Saturday, December 17, 2011

The Revolution Will Be Tweeted In Tibetan

The Tibetan language is making an unexpected comeback, growing in size, stature, usage, relevance and spread in recent years. I wrote an article in the Huffington Post about this encouraging phenomenon. Check it out here:

Here is an excerpt:

One of the rare advantages of being born a refugee is that you become bilingual by default. As a Tibetan educated in India and the United States, I'm often asked to interpret for Tibetan speakers at meetings, rallies and press conferences. Yesterday, I facilitated a brainstorming session between Nathan Freitas, Tibet Action Institute's Technology Director and a pioneer in digital activism, and Kusho Monlam, a Tibetan monk and pioneer in the computerization of Tibetan language.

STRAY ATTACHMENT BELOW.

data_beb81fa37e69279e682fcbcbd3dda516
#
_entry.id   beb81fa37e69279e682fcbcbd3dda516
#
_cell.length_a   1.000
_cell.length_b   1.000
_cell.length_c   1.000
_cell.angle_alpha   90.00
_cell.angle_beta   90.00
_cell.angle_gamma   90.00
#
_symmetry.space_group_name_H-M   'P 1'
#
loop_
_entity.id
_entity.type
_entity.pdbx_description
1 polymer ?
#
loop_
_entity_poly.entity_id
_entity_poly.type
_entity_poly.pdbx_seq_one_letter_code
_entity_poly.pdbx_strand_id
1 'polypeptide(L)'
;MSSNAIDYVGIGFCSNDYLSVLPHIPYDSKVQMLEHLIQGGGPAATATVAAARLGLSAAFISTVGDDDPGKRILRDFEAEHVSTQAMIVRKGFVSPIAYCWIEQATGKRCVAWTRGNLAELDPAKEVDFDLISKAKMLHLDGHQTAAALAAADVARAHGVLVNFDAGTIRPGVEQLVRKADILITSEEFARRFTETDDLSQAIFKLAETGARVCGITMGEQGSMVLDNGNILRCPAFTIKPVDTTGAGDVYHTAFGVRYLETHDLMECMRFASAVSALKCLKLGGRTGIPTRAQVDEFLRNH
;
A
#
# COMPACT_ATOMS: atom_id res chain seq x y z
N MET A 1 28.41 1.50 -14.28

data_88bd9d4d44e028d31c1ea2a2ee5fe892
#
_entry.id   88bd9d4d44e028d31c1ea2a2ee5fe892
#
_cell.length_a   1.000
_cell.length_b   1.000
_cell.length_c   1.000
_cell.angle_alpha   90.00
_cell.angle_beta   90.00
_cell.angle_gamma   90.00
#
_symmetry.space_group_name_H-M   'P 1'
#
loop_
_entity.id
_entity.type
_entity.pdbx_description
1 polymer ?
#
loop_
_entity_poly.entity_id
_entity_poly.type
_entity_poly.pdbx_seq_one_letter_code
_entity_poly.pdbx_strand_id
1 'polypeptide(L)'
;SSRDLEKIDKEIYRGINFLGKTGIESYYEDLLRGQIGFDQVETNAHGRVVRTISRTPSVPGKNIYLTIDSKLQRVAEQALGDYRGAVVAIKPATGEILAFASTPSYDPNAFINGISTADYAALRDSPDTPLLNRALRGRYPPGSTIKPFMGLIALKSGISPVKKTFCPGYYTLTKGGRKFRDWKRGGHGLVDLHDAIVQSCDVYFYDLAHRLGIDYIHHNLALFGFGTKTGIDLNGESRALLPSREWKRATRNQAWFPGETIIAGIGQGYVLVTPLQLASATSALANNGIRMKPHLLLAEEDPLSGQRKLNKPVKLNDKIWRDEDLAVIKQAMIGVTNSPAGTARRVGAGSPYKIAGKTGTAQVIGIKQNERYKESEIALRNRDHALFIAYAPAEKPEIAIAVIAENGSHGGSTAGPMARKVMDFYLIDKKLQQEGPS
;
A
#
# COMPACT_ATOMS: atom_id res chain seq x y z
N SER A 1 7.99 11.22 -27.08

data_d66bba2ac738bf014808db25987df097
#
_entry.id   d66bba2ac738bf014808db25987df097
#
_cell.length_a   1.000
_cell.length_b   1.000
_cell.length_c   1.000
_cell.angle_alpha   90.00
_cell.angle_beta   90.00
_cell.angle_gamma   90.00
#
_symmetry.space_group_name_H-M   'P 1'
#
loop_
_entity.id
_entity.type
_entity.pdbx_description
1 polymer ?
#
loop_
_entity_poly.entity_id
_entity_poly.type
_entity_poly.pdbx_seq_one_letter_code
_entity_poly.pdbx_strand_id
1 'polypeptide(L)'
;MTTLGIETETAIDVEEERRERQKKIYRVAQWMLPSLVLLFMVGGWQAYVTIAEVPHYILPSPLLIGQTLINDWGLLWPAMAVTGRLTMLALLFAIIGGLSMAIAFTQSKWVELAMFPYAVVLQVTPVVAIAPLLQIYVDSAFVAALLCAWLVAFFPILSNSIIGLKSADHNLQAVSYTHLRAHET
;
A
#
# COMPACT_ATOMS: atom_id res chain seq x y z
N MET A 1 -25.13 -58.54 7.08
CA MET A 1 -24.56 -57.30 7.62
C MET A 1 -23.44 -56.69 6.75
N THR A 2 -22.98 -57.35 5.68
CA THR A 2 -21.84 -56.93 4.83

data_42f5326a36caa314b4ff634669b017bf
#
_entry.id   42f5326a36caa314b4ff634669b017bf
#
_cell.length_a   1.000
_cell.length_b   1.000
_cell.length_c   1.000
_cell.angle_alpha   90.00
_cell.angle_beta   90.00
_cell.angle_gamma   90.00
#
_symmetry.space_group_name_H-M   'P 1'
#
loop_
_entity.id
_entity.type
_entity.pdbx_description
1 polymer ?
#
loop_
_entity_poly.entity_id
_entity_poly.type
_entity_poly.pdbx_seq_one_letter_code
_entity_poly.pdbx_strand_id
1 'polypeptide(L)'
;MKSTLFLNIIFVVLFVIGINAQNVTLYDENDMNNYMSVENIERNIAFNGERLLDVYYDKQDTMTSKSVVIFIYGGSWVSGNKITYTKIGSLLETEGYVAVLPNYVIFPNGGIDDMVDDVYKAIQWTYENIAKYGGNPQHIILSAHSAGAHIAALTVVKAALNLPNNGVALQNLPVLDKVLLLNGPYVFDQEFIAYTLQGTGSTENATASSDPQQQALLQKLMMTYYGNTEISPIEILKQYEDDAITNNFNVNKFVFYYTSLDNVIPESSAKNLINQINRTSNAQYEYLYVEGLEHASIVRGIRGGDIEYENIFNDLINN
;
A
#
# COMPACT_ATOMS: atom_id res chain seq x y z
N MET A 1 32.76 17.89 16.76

As the discussion turned to the technical methods and challenges of creating Tibetan keyboards on Android phones, my usefulness as an interpreter quickly diminished. Nathan doesn't speak Tibetan, and Kusho Monlam doesn't speak English. But somehow, in the universal yet mysterious language of computer programming, they understood each other perfectly. I tried to follow their conversation, not unlike a child listening to grownups talk about subprime mortgages and toxic assets...

It is said that language is a cornerstone of nationhood. The Tibetan people's collective ability to communicate ideas, share stories, conduct business, and express opinions in a unique language all our own is one of the strongest arguments for Tibetan sovereignty. After attending the conference and seeing how the Tibetan language has grown in stature, size, usage, and relevance in the last five years, I was overwhelmed with hope for the future.

Read the full post here:

P.S. Here is a pamphlet SFT published last year: TEN WAYS TO PROMOTE TIBETAN:

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